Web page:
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Niagara Falls
Sunday, April 14, 2024
Letter to the editor: Don’t fear new ideas, like corporate branding


Dear editor:

Re: Glenn Young’s letter, “NOTL could reap millions by working with corporate brands,” The Lake Report, June 6.

How interesting to notice in the Globe and Mail last week, a full-colour picture of an extremely generous couple donating $ 5 million to the Stratford Festival. 

But much more interesting was the accompanying text explaining that there would be a dedicated space in the theatre centre – renamed in their honour.

Thankfully, there are those of us who can listen confidently to people with positive ideas and understand that not everything needs to be viewed using the “slippery slope” theory. Corporations and individuals can, and are, generous contributors to society. They do not always have nefarious, ulterior motives.

In a day and age where town council was trying to balance a budget by discussing how much the annual increase to parking fees to tourists should be, perhaps we need to think outside that proverbial box and be more open to examining new ideas in our community.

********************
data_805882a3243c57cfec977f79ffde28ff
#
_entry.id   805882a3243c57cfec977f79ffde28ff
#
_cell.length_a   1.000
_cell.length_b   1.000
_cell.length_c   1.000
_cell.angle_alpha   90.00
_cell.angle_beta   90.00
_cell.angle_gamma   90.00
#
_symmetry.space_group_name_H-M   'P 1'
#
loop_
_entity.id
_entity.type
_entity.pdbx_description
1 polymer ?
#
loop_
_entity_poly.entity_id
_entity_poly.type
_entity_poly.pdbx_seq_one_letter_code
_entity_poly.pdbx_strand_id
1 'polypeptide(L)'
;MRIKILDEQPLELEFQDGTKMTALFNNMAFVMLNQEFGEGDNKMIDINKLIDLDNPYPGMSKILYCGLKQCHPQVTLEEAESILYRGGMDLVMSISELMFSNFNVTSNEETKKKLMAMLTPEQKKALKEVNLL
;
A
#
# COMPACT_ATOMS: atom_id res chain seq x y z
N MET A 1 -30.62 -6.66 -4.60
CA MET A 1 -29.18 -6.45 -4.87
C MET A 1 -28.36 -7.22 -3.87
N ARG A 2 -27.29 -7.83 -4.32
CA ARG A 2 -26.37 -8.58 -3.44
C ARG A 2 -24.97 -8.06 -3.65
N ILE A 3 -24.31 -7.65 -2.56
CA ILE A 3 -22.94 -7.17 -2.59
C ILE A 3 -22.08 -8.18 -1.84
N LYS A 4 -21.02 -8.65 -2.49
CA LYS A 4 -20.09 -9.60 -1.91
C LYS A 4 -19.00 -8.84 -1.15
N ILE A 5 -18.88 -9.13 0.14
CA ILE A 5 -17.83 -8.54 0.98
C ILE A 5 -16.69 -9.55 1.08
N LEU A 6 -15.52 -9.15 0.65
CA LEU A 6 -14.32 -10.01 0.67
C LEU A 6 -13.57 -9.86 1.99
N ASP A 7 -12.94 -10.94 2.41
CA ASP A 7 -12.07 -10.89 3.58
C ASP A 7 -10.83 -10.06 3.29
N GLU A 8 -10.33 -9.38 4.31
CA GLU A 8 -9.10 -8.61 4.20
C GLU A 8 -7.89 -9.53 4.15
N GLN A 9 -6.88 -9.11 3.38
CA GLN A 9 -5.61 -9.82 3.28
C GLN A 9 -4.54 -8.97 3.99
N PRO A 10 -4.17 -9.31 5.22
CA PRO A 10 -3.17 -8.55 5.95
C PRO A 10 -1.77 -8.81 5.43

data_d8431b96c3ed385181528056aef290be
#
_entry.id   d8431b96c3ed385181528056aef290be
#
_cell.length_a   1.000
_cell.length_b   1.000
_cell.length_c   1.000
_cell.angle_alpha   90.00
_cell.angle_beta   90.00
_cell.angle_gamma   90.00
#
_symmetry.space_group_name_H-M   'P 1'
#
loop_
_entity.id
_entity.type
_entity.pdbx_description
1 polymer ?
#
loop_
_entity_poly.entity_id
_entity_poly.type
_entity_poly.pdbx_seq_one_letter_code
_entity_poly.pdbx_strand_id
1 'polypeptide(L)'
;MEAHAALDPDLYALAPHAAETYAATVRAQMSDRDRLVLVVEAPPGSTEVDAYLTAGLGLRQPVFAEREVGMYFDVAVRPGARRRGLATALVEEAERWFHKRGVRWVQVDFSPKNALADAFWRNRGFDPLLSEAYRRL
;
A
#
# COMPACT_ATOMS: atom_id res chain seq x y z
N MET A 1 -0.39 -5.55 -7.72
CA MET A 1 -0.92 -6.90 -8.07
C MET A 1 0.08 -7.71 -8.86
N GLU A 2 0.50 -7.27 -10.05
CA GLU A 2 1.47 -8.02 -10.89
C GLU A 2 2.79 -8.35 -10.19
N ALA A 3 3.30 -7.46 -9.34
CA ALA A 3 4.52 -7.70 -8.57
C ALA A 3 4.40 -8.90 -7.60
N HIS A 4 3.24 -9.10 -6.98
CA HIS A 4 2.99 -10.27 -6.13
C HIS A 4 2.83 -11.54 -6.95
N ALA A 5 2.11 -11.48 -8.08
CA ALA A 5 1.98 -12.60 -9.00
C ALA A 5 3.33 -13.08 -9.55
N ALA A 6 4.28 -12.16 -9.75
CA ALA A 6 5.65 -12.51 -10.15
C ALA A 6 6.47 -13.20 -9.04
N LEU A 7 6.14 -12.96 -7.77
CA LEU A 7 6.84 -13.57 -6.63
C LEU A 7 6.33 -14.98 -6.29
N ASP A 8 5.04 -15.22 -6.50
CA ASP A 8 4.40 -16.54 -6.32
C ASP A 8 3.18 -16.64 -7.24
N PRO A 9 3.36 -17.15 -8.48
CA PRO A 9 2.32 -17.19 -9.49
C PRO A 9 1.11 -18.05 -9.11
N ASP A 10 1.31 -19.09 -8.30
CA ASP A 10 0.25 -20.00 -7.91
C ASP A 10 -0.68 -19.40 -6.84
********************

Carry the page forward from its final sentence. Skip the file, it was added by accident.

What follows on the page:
Having lived in Whistler during the 1990s, I watched as a small, Canadian, ski resort town evolved from competing locally with Banff and Tremblant, into an international world-class ski resort, on par with the likes of Vail, Aspen, Val-d’Isere and countless other world-renowned European resorts. 

This change was accomplished with the unique combination of all the big players working together: Whistler Blackcomb Mountain, the Town of Whistler and the Chamber of Commerce/Tourism Whistler.

This group opened themselves to the world and marketed their brand, understanding fully the uniqueness of their product, never underestimating the required control. They used strong control, never wavering from their plan, resisting the compromising deal makers.

On a more personal note, as an original volunteer on the Whistler Cup in 1993 (still going now after 27 years), our ski club began an annual event that brought many future Olympians, who were 12 to 15 years old at the time, to their first international event.

Without branding and sponsorships, with event budgets today in excess of $1 million, this event would have no chance of surviving.

The town extends open arms to this and many other branded events, understanding that to remain current in world events this is the only way to succeed. 

Corporate sponsors have marketing budgets to spend. These companies want to support worthy causes, be they sports, the arts or individual communities. This money will find a home.

Why not here? NOTL needs to participate. 

With control and without fear.

John Jacques


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